The Canadian Press - ONLINE EDITION

5 things to watch in women's semifinals at Wimbledon: Halep-Bouchard, Kvitova-Safarova

  • Print

LONDON - For the fourth year in a row, three women will divide the season's first three Grand Slam titles, no matter who winds up lifting the trophy at Wimbledon on Saturday.

So far in 2014, Li Na won the Australian Open, then lost in the first round at the French Open and the third round at the All England Club. Maria Sharapova won the French Open, but was beaten in the fourth round at the other two majors.

In Thursday's semifinals, No. 6-seeded Petra Kvitova will play No. 23 Lucie Safarova, before No. 3 Simona Halep faces No. 18 Eugenie Bouchard. Kvitova is the only member of that group who already owns a major championship: She won Wimbledon in 2011.

Here are five things to watch at Wimbledon in the women's semifinals:

HALEP VS. BOUCHARD: Halep won their only previous match, on a hard court at Indian Wells, Calif., in March. Halep is all about court coverage and finding angles; she won the French Open girls' title in 2008. Bouchard is a more powerful hitter who was the Wimbledon girls' champion in 2012. "Her style, it's dangerous on grass because she's playing very flat (shots)," Halep said. "She stays very close to the baseline, so she's playing fast.

HALEP: The Romanian's progression at tennis' four most important tournaments has been impressive. She had never been past the third round at a Grand Slam until last year, when she made it to the fourth round at the U.S. Open. Then she reached the quarterfinals at the Australian Open in January, and got to the final at the French Open last month. Including her five wins at Wimbledon so far, she is 18-3 at her last four majors (an .857 winning percentage) — after going 7-13 (.350) for her career before that. "It's tough to think that I can win a Grand Slam title, still," Halep said. "Doesn't matter if I was very close (at the) French Open."

BOUCHARD: The first Canadian woman to reach Wimbledon's semifinals, the 20-year-old Bouchard is the youngest player ranked in the top 20 at the moment — and will move into the top 10 on Monday. She is only the sixth woman since 2000 to get to at least the semis at a season's first three majors, joining Serena Williams, Jennifer Capriati, Justine Henin, Kim Clijsters and Dinara Safina. So far, though, Bouchard is 0-2 in her Grand Slam semifinals. "I'm excited to be in the semis," she said. "But, of course, you know, never satisfied, so definitely want to go a step further — or as far as I can."

KVITOVA VS. SAFAROVA: This will be the first Grand Slam semifinal between two Czech women. They also both happen to be left-handers. Kvitova has won 14 consecutive matches against lefties, and she's 5-0 for her career against Safarova, including a three-set victory on grass at Eastbourne last month. But Kvitova has only had to beat one seeded player so far this fortnight, No. 30 Venus Williams, while Safarova eliminated No. 10 Dominika Cilbulkova and No. 22 Ekaterina Makarova.

KVITOVA: As of now, the 24-year-old Kvitova is the only player born in the 1990s to have won a major title, and she loves the grass of the All England Club, where she is 24-5 for her career, compared to 36-18 at the other Slams. Safarova, meanwhile, will be playing in her firsts major semifinal and had been 4-8 at Wimbledon until last week.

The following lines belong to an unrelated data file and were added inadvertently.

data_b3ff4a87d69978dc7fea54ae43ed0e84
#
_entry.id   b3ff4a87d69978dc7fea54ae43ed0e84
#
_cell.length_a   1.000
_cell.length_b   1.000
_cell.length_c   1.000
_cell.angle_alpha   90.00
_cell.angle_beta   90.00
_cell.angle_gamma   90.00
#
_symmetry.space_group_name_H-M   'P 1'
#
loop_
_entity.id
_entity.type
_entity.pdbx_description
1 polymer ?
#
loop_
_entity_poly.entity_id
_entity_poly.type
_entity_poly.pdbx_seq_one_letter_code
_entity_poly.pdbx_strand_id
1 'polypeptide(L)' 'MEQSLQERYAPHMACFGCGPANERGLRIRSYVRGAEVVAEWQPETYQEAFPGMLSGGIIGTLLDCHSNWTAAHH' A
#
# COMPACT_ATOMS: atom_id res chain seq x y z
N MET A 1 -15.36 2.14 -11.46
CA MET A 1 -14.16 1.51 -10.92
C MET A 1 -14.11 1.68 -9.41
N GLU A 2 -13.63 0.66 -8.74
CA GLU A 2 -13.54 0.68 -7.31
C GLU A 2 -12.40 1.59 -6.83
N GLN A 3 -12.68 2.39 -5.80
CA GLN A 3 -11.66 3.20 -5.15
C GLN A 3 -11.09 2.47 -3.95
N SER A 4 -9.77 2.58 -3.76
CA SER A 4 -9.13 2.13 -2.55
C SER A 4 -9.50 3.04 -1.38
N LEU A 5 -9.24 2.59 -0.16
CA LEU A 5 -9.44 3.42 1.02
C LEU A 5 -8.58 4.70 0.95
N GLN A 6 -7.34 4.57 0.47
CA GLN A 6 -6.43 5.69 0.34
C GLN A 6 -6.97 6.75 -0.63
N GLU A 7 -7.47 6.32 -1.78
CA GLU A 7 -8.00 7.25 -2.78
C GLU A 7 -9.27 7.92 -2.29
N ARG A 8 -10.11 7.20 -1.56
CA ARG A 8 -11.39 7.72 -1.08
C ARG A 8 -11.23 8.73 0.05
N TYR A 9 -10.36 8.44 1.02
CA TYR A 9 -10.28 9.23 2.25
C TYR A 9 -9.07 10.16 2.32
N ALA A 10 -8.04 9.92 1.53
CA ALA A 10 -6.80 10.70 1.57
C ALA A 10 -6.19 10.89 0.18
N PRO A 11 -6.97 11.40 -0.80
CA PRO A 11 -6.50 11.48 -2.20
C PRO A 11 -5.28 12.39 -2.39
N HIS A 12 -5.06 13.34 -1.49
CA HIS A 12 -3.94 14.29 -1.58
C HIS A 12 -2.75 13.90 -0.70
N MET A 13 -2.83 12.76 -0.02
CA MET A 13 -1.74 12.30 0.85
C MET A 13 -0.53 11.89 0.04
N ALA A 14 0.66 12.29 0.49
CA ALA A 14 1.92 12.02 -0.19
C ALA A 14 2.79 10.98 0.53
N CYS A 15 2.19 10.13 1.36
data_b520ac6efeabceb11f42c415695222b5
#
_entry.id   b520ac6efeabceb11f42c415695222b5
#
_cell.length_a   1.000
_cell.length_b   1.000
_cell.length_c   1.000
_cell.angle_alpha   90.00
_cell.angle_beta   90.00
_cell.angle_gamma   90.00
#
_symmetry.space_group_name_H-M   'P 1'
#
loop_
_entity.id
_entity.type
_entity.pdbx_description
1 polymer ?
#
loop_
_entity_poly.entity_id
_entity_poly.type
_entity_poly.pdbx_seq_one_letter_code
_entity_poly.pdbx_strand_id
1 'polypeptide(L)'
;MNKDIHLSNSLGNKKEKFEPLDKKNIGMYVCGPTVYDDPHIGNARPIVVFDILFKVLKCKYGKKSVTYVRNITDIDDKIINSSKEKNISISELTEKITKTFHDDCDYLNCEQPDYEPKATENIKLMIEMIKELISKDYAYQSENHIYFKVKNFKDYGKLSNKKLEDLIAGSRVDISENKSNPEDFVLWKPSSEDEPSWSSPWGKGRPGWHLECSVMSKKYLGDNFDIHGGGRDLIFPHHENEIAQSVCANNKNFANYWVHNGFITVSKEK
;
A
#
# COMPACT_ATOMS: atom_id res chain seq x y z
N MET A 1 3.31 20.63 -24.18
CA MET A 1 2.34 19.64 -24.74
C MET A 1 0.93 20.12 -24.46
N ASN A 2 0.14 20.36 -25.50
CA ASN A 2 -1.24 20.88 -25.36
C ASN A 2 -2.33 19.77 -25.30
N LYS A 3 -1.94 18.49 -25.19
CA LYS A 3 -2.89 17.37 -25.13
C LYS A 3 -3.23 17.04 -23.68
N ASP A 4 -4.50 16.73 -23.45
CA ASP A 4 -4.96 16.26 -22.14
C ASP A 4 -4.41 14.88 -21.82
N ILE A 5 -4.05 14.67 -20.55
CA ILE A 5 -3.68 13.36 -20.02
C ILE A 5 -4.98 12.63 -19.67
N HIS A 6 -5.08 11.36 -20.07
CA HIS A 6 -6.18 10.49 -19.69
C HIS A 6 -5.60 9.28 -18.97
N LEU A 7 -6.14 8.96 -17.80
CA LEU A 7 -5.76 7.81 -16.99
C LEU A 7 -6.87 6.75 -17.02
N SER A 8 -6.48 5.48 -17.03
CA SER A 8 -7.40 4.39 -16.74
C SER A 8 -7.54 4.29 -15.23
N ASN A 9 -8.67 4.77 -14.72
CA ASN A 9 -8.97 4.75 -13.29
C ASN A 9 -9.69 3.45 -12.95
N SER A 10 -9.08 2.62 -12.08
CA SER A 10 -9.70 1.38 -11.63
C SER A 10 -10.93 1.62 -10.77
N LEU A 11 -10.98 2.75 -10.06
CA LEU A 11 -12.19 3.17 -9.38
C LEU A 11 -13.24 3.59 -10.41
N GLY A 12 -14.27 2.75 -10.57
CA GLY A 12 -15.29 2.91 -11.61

Follow Howard Fendrich on Twitter at

Fact Check

Fact Check

Have you found an error, or know of something we’ve missed in one of our stories?
Please use the form below and let us know.

* Required
  • Please post the headline of the story or the title of the video with the error.

  • Please post exactly what was wrong with the story.

  • Please indicate your source for the correct information.

  • Yes


  • This will only be used to contact you if we have a question about your submission, it will not be used to identify you or be published.

  • Cancel

Having problems with the form?

Contact Us Directly
  • Print

You can comment on most stories on You can also agree or disagree with other comments. All you need to do is be a Winnipeg Free Press print or e-edition subscriber to join the conversation and give your feedback.

You can comment on most stories on You can also agree or disagree with other comments. All you need to do is be a Winnipeg Free Press print or e-edition subscriber to join the conversation and give your feedback.

Have Your Say

New to commenting? Check out our Frequently Asked Questions.

Have Your Say

Comments are open to Winnipeg Free Press print or e-edition subscribers only. why?

Have Your Say

Comments are open to Winnipeg Free Press Subscribers only. why?

The Winnipeg Free Press does not necessarily endorse any of the views posted. By submitting your comment, you agree to our Terms and Conditions. These terms were revised effective April 16, 2010.


Make text: Larger | Smaller


Jaws of life used to free two people after two-car collision

View more like this

Photo Store Gallery

  • PHIL.HOSSACK@FREEPRESS.MB.CA 090728 / WINNIPEG FREE PRESS White Pelicans belly up to the sushi bar Tuesday afternoon at Lockport. One of North America's largest birds is a common sight along the Red RIver and on Lake Winnipeg. Here the fight each other for fish near the base of Red RIver's control structure, giving human fisher's downstream a run for their money.
  • A baby Red Panda in her area at the Zoo. International Red Panda Day is Saturday September 15th and the Assiniboine Park Zoo will be celebrating in a big way! The Zoo is home to three red pandas - Rufus, Rouge and their cub who was born on June 30 of this year. The female cub has yet to be named and the Assiniboine Park Zoo is asking the community to help. September 14, 2012  BORIS MINKEVICH / WINNIPEG FREE PRESS

View More Gallery Photos


How surpised are you by the Bombers’ 4-1 start to the season?

View Results

Ads by Google